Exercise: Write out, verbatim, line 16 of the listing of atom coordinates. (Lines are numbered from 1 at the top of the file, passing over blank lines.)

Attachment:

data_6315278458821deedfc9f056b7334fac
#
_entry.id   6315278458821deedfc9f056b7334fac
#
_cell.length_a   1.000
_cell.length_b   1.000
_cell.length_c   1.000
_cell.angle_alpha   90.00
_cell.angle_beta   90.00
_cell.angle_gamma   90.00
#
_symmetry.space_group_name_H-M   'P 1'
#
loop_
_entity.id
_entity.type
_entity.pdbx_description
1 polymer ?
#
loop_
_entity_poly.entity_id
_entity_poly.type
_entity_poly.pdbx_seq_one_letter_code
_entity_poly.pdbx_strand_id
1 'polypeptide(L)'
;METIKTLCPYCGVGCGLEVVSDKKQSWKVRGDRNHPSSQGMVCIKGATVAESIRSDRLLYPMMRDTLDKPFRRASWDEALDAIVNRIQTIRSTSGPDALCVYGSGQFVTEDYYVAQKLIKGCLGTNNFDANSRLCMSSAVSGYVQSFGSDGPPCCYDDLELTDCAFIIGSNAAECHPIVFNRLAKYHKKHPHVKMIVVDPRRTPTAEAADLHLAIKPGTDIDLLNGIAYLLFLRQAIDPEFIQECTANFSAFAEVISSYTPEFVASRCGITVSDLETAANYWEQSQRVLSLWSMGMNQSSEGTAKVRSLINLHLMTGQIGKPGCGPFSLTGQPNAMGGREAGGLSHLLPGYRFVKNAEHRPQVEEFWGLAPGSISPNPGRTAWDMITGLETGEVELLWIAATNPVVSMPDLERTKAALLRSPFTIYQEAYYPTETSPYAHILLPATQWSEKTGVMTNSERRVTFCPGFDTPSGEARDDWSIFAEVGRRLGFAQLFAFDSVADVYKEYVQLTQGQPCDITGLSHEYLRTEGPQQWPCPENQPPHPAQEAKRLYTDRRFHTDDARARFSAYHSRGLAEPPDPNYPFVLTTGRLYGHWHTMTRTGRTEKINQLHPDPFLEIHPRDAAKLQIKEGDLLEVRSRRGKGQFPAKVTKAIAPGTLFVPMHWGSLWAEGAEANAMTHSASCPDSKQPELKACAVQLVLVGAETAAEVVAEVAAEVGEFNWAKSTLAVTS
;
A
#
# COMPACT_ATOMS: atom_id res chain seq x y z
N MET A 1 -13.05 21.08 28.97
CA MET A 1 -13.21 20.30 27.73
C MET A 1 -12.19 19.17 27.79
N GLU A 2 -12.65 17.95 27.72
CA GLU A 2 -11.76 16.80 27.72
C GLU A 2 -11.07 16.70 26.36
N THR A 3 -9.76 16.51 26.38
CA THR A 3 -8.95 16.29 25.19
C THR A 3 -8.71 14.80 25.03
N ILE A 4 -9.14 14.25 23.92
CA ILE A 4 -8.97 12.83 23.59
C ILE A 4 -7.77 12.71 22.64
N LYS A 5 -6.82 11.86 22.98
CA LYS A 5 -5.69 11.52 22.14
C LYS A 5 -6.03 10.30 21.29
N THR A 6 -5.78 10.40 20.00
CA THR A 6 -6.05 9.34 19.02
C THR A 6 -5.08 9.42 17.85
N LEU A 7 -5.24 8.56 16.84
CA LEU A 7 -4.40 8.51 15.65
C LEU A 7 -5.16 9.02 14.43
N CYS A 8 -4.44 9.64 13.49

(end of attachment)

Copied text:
_entity.type